It is one post that many would give their right hands willingly to be appointed on, but it seems no one is interested in becoming a 'patwari' in the City Beautiful.
What is more perplexing is the fact that real estate prices are quite high in Chandigarh, compared to neighbouring Punjab and Haryana, making the job more "lucrative".
Despite a low salary that accompanies it, the job is considered plum across the country. In any other state, job-seekers would have made a beeline at revenue offices in case such posts were advertised, especially given the boom in the real estate in recent years.
Sources said that there were no takers for the posts in the UT administration despite innumerable recruitment advertisements given in the past and more than a dozen requests made to Punjab and Haryana governments by Chandigarh for suitable candidates to take up the job.
Worse still, Chandigarh administration doesn't have its own facility to give formal training to fresh candidates in "Patwarkhana" course. Hence, there is always a dearth of fresh eligible candidates from within the UT and the administration has with no other option but to borrow the patwaris from Punjab and Haryana.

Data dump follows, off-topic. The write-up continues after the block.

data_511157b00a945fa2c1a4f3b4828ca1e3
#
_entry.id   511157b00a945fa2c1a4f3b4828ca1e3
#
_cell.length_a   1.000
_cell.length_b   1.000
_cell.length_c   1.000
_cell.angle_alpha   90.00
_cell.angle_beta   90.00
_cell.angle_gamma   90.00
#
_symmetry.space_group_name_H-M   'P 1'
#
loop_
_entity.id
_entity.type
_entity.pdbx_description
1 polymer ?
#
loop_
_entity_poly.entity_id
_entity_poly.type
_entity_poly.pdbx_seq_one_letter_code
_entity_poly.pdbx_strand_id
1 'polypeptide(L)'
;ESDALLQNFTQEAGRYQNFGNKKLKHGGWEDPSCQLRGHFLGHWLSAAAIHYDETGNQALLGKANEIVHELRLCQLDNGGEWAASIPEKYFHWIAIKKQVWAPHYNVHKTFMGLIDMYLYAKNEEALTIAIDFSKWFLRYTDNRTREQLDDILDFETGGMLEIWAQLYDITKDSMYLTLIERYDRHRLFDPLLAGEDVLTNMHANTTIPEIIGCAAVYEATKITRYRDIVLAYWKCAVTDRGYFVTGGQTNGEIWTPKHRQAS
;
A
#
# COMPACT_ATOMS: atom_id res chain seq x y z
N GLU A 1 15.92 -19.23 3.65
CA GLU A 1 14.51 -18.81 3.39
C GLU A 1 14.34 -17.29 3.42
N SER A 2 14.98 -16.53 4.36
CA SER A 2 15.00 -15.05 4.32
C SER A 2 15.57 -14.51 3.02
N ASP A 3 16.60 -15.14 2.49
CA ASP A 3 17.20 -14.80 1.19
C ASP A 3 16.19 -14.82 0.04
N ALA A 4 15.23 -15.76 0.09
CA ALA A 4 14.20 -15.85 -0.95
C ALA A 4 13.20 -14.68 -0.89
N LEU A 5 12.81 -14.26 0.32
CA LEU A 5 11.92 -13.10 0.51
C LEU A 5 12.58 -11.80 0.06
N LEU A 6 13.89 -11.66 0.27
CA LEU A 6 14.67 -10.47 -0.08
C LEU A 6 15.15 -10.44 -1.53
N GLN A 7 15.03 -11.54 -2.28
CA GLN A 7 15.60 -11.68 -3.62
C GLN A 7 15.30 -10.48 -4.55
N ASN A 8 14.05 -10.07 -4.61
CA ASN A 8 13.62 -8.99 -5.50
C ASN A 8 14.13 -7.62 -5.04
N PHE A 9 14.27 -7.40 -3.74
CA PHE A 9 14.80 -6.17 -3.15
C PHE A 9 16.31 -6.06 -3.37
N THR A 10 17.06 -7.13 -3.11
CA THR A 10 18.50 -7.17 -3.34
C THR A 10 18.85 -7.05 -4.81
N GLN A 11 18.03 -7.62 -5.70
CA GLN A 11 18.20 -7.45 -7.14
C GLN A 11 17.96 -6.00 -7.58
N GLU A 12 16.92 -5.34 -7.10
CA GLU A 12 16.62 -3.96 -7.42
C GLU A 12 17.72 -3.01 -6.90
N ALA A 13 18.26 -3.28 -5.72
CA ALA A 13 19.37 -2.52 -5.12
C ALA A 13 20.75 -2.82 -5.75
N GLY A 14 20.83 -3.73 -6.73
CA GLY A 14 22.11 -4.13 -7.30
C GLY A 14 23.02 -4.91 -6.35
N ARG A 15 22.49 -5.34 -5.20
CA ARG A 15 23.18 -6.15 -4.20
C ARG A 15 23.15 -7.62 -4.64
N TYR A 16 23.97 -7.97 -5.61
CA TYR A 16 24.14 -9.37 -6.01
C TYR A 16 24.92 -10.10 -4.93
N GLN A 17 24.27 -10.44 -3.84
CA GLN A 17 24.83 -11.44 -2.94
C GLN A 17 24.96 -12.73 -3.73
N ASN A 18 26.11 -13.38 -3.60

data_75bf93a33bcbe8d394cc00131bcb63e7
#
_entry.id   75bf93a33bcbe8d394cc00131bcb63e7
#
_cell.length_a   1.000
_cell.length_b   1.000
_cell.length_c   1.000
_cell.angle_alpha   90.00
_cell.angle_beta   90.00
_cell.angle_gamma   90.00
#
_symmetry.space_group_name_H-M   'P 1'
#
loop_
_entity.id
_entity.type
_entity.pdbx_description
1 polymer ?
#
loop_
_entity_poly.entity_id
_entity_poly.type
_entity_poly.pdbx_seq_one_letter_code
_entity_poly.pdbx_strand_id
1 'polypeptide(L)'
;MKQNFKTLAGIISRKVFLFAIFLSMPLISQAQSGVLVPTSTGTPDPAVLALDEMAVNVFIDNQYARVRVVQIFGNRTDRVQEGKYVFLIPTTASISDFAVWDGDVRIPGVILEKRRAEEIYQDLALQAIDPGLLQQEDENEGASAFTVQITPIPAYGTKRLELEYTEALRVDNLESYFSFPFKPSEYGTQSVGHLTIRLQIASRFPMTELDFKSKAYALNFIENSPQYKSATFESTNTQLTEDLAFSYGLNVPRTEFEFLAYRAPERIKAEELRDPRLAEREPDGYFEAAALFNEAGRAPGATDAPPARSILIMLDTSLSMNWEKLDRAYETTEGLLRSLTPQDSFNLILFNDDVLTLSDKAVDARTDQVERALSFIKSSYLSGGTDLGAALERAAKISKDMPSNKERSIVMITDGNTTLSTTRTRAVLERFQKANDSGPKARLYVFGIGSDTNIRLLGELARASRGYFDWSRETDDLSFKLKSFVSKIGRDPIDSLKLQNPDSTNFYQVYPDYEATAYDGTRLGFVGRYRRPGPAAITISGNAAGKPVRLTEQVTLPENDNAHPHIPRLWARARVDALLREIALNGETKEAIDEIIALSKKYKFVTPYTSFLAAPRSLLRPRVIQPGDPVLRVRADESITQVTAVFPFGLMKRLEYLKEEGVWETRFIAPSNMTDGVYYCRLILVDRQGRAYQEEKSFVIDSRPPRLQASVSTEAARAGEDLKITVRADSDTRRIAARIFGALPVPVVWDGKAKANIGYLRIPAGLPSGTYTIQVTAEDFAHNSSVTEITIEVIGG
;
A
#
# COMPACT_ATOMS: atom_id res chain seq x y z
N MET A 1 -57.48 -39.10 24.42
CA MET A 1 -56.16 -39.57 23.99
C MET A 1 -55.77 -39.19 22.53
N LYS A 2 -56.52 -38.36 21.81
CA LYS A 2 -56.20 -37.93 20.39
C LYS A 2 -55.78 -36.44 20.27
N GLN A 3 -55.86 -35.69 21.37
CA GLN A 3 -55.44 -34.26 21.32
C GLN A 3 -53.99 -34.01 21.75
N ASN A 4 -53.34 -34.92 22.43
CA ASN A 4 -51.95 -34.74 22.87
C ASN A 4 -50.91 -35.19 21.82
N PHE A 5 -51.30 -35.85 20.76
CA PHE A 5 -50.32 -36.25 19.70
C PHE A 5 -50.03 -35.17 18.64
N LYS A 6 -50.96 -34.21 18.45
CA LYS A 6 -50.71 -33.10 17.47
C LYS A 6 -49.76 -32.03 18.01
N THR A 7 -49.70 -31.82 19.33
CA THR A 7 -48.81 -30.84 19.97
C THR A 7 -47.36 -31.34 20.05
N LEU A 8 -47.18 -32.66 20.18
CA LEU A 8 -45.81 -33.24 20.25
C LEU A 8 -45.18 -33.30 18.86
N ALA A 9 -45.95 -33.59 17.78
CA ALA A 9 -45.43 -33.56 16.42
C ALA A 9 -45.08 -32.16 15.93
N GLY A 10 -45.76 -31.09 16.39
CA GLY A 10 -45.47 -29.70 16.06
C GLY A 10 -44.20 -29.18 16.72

Out of the total 17 posts of patwaris in the UT administration, only three are occupied by regular employees and another four by staff on contract.
Of the total posts, 10 are in the estate office that deals solely with ownership and sale-purchase of properties in the city. The remaining seven are in revenue office, responsible for maintaining records of rural land holdings.
"Originally, we had 20 such posts. However, finding that nobody either from Punjab or Haryana or from UT itself wanted to get the job, we had abolished three posts a few years ago. Thereafter, besides regular employees on three posts, we were left with no option but to appoint contractual employees against four vacancies. Even then, 10 posts are still lying vacant," remarked a revenue officer.
Sources said that 'patwaris' from Punjab and Haryana were always reluctant to come on deputation since they work in a comparatively small and close-knit Chandigarh administration, where they would have to work directly under the supervision of IAS officers, that too from other states.
A public dealing post that is sensitive, its occupants are under surveillance of agencies like the Central Bureau of Investigation (CBI) in Chandigarh, which is not the case with other states.
This is a major deterrent, especially after the booth allotment scam in which revenue officials working in UT were indicted, revealed an officer who wished not to be quoted.